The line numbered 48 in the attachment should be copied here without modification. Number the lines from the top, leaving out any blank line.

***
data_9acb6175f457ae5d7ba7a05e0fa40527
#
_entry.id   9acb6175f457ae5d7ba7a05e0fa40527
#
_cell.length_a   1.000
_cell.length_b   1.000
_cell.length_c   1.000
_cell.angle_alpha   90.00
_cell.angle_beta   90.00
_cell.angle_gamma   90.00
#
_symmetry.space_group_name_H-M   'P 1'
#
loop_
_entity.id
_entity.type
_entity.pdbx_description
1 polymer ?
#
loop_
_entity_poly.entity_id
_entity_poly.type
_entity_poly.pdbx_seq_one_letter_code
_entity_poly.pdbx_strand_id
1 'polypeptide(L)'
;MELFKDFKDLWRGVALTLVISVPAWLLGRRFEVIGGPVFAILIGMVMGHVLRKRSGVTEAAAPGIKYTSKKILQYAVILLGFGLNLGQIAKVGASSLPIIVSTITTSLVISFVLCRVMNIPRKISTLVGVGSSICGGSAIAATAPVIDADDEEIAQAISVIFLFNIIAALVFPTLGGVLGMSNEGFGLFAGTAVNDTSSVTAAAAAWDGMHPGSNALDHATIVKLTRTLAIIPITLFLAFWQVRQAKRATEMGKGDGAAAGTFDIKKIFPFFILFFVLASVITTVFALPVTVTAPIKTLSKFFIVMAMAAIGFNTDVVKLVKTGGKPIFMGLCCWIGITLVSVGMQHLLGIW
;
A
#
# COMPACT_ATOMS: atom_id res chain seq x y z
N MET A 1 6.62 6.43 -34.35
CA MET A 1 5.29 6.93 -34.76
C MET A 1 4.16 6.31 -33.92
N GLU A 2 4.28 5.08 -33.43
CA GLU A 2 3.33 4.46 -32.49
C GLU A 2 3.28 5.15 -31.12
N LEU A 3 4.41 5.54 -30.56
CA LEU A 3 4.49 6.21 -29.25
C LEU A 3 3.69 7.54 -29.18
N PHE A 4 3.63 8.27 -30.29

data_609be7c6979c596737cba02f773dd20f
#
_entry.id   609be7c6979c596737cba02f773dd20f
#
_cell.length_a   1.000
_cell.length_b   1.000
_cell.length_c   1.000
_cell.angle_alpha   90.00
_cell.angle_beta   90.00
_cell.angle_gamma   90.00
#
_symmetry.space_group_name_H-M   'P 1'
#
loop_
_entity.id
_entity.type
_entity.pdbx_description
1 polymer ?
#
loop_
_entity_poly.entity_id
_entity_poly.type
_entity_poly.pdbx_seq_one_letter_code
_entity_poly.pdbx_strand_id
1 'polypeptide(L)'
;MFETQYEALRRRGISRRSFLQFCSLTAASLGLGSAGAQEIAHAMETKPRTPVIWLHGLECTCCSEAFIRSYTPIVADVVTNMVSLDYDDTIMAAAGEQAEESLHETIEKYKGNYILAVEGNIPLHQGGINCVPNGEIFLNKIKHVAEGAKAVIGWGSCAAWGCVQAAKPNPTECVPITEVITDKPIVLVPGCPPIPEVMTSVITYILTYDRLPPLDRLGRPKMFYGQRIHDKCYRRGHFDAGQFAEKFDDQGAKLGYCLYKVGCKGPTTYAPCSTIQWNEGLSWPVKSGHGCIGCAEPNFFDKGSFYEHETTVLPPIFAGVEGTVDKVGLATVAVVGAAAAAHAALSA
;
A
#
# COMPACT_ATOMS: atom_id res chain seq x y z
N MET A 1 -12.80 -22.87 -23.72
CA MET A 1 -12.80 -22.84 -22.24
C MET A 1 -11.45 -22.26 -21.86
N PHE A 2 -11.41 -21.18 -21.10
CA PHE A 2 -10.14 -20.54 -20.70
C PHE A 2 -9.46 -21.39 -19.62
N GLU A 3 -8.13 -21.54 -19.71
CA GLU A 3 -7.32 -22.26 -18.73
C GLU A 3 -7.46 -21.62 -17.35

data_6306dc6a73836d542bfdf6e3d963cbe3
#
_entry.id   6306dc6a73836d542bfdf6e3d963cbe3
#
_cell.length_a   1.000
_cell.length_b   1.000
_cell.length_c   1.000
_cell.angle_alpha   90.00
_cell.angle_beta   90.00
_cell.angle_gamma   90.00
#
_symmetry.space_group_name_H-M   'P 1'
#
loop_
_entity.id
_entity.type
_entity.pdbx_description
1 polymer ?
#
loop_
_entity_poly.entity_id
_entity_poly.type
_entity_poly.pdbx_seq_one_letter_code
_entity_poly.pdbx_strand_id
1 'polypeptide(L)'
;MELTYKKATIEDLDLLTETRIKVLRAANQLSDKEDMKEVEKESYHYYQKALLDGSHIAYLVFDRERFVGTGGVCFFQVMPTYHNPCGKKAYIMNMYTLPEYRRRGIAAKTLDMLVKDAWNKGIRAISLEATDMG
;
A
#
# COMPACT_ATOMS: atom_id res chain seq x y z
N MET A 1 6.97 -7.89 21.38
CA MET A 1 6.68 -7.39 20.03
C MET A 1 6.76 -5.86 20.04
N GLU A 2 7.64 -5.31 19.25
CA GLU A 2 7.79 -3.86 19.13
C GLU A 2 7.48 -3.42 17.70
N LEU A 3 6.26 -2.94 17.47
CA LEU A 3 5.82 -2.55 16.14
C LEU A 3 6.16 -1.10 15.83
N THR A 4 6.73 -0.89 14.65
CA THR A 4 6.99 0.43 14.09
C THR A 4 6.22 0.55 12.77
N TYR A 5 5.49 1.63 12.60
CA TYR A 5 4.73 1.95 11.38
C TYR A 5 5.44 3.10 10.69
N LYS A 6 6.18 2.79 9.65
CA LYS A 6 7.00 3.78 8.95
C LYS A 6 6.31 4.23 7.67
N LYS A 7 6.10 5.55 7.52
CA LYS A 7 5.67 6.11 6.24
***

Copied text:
_cell.angle_alpha   90.00